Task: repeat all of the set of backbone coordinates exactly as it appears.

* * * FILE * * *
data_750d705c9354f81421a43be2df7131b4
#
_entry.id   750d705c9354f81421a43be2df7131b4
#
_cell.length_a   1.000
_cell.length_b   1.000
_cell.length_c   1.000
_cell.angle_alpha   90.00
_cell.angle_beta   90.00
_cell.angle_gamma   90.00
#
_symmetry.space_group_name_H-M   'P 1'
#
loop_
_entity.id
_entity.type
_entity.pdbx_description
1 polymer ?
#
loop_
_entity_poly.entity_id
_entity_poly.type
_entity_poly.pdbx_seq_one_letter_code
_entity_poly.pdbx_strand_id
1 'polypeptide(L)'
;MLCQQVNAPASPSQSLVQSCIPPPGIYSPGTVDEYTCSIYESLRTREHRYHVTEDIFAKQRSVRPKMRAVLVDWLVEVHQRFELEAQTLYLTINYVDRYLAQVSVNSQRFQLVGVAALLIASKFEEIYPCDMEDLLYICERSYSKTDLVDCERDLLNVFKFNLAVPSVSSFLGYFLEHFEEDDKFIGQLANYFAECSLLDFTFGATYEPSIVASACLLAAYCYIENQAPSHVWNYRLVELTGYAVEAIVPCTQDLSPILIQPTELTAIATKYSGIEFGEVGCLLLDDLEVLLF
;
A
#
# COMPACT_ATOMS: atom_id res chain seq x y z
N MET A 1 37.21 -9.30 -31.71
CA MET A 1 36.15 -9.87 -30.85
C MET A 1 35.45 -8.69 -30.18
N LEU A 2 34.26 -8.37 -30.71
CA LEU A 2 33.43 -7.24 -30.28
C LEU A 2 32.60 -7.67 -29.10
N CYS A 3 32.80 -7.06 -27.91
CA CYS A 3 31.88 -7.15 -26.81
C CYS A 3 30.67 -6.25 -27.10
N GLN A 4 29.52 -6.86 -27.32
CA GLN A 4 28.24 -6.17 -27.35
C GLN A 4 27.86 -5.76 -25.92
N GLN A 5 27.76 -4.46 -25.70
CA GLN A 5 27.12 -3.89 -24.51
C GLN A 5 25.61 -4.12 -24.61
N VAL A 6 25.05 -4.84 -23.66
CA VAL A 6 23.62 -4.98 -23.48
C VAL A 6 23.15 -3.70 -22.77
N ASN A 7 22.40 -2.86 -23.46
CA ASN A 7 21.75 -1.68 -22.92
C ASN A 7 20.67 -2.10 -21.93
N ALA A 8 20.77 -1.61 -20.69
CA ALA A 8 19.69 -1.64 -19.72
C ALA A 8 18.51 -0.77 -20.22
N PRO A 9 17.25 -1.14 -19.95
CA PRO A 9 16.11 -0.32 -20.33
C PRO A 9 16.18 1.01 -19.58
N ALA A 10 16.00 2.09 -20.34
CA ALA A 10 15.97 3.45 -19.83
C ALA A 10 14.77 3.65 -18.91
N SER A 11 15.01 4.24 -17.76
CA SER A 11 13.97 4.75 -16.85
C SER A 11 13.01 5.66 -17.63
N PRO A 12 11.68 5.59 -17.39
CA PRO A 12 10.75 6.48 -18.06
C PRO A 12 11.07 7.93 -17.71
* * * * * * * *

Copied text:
data_750d705c9354f81421a43be2df7131b4
#
_entry.id   750d705c9354f81421a43be2df7131b4
#
_cell.length_a   1.000
_cell.length_b   1.000
_cell.length_c   1.000
_cell.angle_alpha   90.00
_cell.angle_beta   90.00
_cell.angle_gamma   90.00
#
_symmetry.space_group_name_H-M   'P 1'
#
loop_
_entity.id
_entity.type
_entity.pdbx_description
1 polymer ?
#
loop_
_entity_poly.entity_id
_entity_poly.type
_entity_poly.pdbx_seq_one_letter_code
_entity_poly.pdbx_strand_id
1 'polypeptide(L)'
;MLCQQVNAPASPSQSLVQSCIPPPGIYSPGTVDEYTCSIYESLRTREHRYHVTEDIFAKQRSVRPKMRAVLVDWLVEVHQRFELEAQTLYLTINYVDRYLAQVSVNSQRFQLVGVAALLIASKFEEIYPCDMEDLLYICERSYSKTDLVDCERDLLNVFKFNLAVPSVSSFLGYFLEHFEEDDKFIGQLANYFAECSLLDFTFGATYEPSIVASACLLAAYCYIENQAPSHVWNYRLVELTGYAVEAIVPCTQDLSPILIQPTELTAIATKYSGIEFGEVGCLLLDDLEVLLF
;
A
#
# COMPACT_ATOMS: atom_id res chain seq x y z
N MET A 1 37.21 -9.30 -31.71
CA MET A 1 36.15 -9.87 -30.85
C MET A 1 35.45 -8.69 -30.18
N LEU A 2 34.26 -8.37 -30.71
CA LEU A 2 33.43 -7.24 -30.28
C LEU A 2 32.60 -7.67 -29.10
N CYS A 3 32.80 -7.06 -27.91
CA CYS A 3 31.88 -7.15 -26.81
C CYS A 3 30.67 -6.25 -27.10
N GLN A 4 29.52 -6.86 -27.32
CA GLN A 4 28.24 -6.17 -27.35
C GLN A 4 27.86 -5.76 -25.92
N GLN A 5 27.76 -4.46 -25.70
CA GLN A 5 27.12 -3.89 -24.51
C GLN A 5 25.61 -4.12 -24.61
N VAL A 6 25.05 -4.84 -23.66
CA VAL A 6 23.62 -4.98 -23.48
C VAL A 6 23.15 -3.70 -22.77
N ASN A 7 22.40 -2.86 -23.46
CA ASN A 7 21.75 -1.68 -22.92
C ASN A 7 20.67 -2.10 -21.93
N ALA A 8 20.77 -1.61 -20.69
CA ALA A 8 19.69 -1.64 -19.72
C ALA A 8 18.51 -0.77 -20.22
N PRO A 9 17.25 -1.14 -19.95
CA PRO A 9 16.11 -0.32 -20.33
C PRO A 9 16.18 1.01 -19.58
N ALA A 10 16.00 2.09 -20.34
CA ALA A 10 15.97 3.45 -19.83
C ALA A 10 14.77 3.65 -18.91
N SER A 11 15.01 4.24 -17.76
CA SER A 11 13.97 4.75 -16.85
C SER A 11 13.01 5.66 -17.63
N PRO A 12 11.68 5.59 -17.39
CA PRO A 12 10.75 6.48 -18.06
C PRO A 12 11.07 7.93 -17.71